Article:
• Crossref
    • Search Google Scholar
    • Export Citation
  • 30.

    Zeh J, Hansson T, Bigos S, et al. Isometric strength testing—recommendations based on a statistical-analysis of the procedure. Spine. 1986;11(1):4346. PubMed ID: 2939569 doi:10.1097/00007632-198601000-00011

    • Crossref
    • PubMed
    • Search Google Scholar
    • Export Citation
  • 31.

    Battie MC, Bigos SJ, Fisher LD, et al. Isometric lifting strength as a predictor of industrial back pain reports. Spine. 1989;14(8):851856. doi:10.1097/00007632-198908000-00014

    • Crossref
    • Search Google Scholar
    • Export Citation
  • 32.

    Huelke DF, Nusholtz GS. Cervical-spine biomechanics—a review of the literature. J Orthop Res. 1986;4(2):232245. PubMed ID: 3519910 doi:10.1002/jor.1100040212

    • Crossref
    • Search Google Scholar
    • Export Citation
  • 33.

    Lindstroem R, Graven-Nielsen T, Falla D. Current pain and fear of pain contribute to reduced maximum voluntary contraction of neck muscles in patients with chronic neck pain. Arch Phys Med Rehabil. 2012;93(11):20422048. PubMed ID: 22546536 doi:10.1016/j.apmr.2012.04.014

    • Crossref
    • PubMed
    • Search Google Scholar
    • Export Citation
  • 34.

    Hermens HJ, Freriks B, Disselhorst-Klug C. Development of recommendations for SEMG sensors and sensor placement procedures. J Electromyogr Kinesiol. 2000;10(5):361374. PubMed ID: 11018445 doi:10.1016/s1050-6411(00)00027-4

    • Crossref
    • PubMed
    • Search Google Scholar
    • Export Citation
  • 35.

    Gillette JC, Stephenson ML. Electromyographic assessment of a shoulder support exoskeleton during on-site job tasks. IISE Trans Occup Ergon Hum Factors. 2019;7(3–4):302310.

    • Crossref
    • Search Google Scholar
    • Export Citation
  • 36.

    Dahlqvist C, Enquist H, Löfqvist L, Nordander C. The effect of two types of maximal voluntary contraction and two electrode positions in field recordings of forearm extensor muscle activity during hotel room cleaning. Int J Occup Saf Ergon. 2020;26(3):595602. PubMed ID: 30932748 doi:10.1080/10803548.2019.1599572

    • Crossref
    • PubMed
    • Search Google Scholar
    • Export Citation
  • 37.

    Jensen C, Vasseljen O Jr, Westgaard RH. Estimating maximal EMG amplitude for the trapezius muscle: on the optimization of experimental procedure and electrode placement for improved reliability and increased signal amplitude. J Electromyogr Kinesiol. 1996;6(1):5158. PubMed ID: 20719662 doi:10.1016/1050-6411(94)00012-3

    • Crossref
    • PubMed
    • Search Google Scholar
    • Export Citation
  • 38.

    Sjøgaard G, Savard G, Juel C. Muscle blood-flow during isometric activity and its relation to muscle fatigue. Eur J Appl Physiol Occup Physiol. 1988;57(3):327335. PubMed ID: 3371342 doi:10.1007/bf00635992

    • Crossref
    • PubMed
    • Search Google Scholar
    • Export Citation

Norasi, Koenig, and Mirka are with the Department of Industrial and Manufacturing Systems Engineering, Iowa State University, Ames, IA, USA. Norasi is also with the Robert D. & Patricia E. Kern Center for the Science of Healthcare Delivery, Mayo Clinic, Rochester, MN, USA.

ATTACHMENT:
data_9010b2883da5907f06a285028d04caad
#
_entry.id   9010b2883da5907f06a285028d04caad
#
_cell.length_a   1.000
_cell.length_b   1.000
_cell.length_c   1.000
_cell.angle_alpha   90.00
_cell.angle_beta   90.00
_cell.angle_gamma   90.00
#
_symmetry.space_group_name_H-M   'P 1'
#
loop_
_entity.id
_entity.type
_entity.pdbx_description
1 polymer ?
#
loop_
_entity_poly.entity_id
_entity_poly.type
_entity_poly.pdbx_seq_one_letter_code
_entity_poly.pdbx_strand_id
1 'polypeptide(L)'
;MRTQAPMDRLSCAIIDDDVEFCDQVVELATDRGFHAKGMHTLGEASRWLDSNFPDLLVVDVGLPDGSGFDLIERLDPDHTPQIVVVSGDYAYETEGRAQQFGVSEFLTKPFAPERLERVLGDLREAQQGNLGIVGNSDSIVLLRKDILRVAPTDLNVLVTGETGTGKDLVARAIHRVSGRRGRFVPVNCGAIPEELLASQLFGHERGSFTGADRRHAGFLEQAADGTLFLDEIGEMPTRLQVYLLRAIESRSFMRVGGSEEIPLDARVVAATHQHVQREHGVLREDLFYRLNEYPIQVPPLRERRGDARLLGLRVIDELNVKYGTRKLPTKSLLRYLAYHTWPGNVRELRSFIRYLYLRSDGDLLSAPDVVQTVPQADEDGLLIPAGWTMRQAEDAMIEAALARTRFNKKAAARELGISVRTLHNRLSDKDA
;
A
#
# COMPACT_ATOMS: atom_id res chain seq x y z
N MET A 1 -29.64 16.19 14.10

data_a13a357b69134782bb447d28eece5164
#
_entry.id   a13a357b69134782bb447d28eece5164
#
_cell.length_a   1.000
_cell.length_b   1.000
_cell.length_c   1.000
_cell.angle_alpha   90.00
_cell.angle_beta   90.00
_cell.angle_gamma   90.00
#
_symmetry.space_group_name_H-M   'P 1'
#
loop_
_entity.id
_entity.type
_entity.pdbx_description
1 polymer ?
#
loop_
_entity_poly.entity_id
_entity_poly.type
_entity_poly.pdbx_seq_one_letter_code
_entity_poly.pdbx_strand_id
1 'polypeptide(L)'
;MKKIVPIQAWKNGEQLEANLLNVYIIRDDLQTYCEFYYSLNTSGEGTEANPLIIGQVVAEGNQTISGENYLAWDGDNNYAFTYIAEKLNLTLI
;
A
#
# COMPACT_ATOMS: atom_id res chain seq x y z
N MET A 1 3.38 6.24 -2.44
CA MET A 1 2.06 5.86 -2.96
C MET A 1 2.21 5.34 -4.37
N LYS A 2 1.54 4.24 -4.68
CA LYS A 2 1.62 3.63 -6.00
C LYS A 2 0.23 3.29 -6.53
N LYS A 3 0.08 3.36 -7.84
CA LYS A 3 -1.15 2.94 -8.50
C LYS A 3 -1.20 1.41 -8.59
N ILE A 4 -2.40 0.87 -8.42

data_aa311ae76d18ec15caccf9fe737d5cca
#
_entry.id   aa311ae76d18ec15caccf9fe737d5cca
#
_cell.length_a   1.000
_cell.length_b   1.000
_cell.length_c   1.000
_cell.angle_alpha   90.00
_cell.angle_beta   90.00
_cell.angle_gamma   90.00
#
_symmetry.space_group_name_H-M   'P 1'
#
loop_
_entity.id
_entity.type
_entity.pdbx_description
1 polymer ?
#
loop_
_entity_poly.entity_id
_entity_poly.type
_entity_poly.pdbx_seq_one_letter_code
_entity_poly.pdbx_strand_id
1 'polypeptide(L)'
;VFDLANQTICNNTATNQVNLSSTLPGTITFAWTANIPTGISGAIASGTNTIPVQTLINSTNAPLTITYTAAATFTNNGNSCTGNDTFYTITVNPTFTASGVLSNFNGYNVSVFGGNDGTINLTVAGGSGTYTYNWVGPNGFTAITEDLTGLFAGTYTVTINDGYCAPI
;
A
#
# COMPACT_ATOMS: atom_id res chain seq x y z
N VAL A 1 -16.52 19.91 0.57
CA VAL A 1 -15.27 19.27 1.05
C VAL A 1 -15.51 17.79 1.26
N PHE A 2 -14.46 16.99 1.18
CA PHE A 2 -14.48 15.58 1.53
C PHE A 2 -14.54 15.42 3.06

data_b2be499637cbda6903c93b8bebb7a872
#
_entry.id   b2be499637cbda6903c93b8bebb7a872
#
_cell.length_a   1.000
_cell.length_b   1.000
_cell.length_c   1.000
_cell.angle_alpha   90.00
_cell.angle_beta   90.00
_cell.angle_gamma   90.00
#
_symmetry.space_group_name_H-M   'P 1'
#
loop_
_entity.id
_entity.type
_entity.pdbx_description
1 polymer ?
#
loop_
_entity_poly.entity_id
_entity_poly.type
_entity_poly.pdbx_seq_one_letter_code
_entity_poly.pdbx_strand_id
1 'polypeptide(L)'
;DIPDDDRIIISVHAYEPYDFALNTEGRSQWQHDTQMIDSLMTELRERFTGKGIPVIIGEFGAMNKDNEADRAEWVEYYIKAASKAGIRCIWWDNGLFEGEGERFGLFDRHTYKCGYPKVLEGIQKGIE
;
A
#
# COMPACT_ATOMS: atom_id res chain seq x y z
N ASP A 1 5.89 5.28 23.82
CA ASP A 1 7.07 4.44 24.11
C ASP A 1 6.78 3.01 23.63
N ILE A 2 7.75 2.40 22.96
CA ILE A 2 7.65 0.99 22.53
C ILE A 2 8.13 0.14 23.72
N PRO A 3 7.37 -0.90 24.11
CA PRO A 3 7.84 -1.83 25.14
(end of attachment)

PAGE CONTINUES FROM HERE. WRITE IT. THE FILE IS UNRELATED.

Norasi (Norasi.Hamid@mayo.edu) is corresponding author.
  • View in gallery

    —Apparatus and participant position for (A) biceps brachii and (B) rectus femoris exertions.

  • View in gallery

    —Apparatus and participant position for (A) neck flexion and (B) neck extension exertions.

  • View in gallery

    —The predicted and actual MVIC EMG of day 2 for right neck extensor muscle. EMG indicates electromyography; MVIC, maximum voluntary isometric contraction.

  • View in gallery

    —The predicted and actual MVIC EMG of day 2 for left neck extensor muscle. EMG indicates electromyography; MVIC, maximum voluntary isometric contraction.

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    Yaghoubi M, Esfehani MM, Hosseini HA, et al. Comparative electromyography analysis of the upper extremity between inexperienced and elite water polo players during an overhead shot. J Appl Biomech. 2015;31(2):7987. PubMed ID: 25387072 doi:10.1123/jab.2014-0068

    • Crossref
    • PubMed
    • Search Google Scholar
    • Export Citation
  • 10.

    Marchetti PH, Uchida MC. Effects of the pullover exercise on the pectoralis major and latissimus dorsi muscles as evaluated by EMG. J Appl Biomech. 2011;27(4):380384. PubMed ID: 21975179 doi:10.1123/jab.27.4.380

    • Crossref
    • PubMed
    • Search Google Scholar
    • Export Citation
  • 11.

    Juker D, McGill S, Kropf P. Quantitative intramuscular myoelectric activity of lumbar portions of psoas and the abdominal wall during cycling. J Appl Biomech. 1998;14(4):428438. doi:10.1123/jab.14.4.428

    • Crossref
    • Search Google Scholar
    • Export Citation
  • 12.

    Yang JF, Winter DA. Electromyography reliability in maximal and submaximal isometric contractions. Arch Phys Med Rehabil. 1983;64(9):417420. PubMed ID: 6615179

    • PubMed
    • Search Google Scholar
    • Export Citation
  • 13.

    Burden A. How should we normalize electromyograms obtained from healthy participants? What we have learned from over 25 years of research. J Electromyogr Kinesiol. 2010;20(6):10231035. PubMed ID: 20702112 doi:10.1016/j.jelekin.2010.07.004

    • Crossref
    • PubMed
    • Search Google Scholar
    • Export Citation
  • 14.

    Allison GT, Marshall RN, Singer KP. EMG signal amplitude normalization technique in stretch-shortening cycle movements. J Electromyogr Kinesiol. 1993;3(4):236244. PubMed ID: 20870539 doi:10.1016/1050-6411(93)90013-m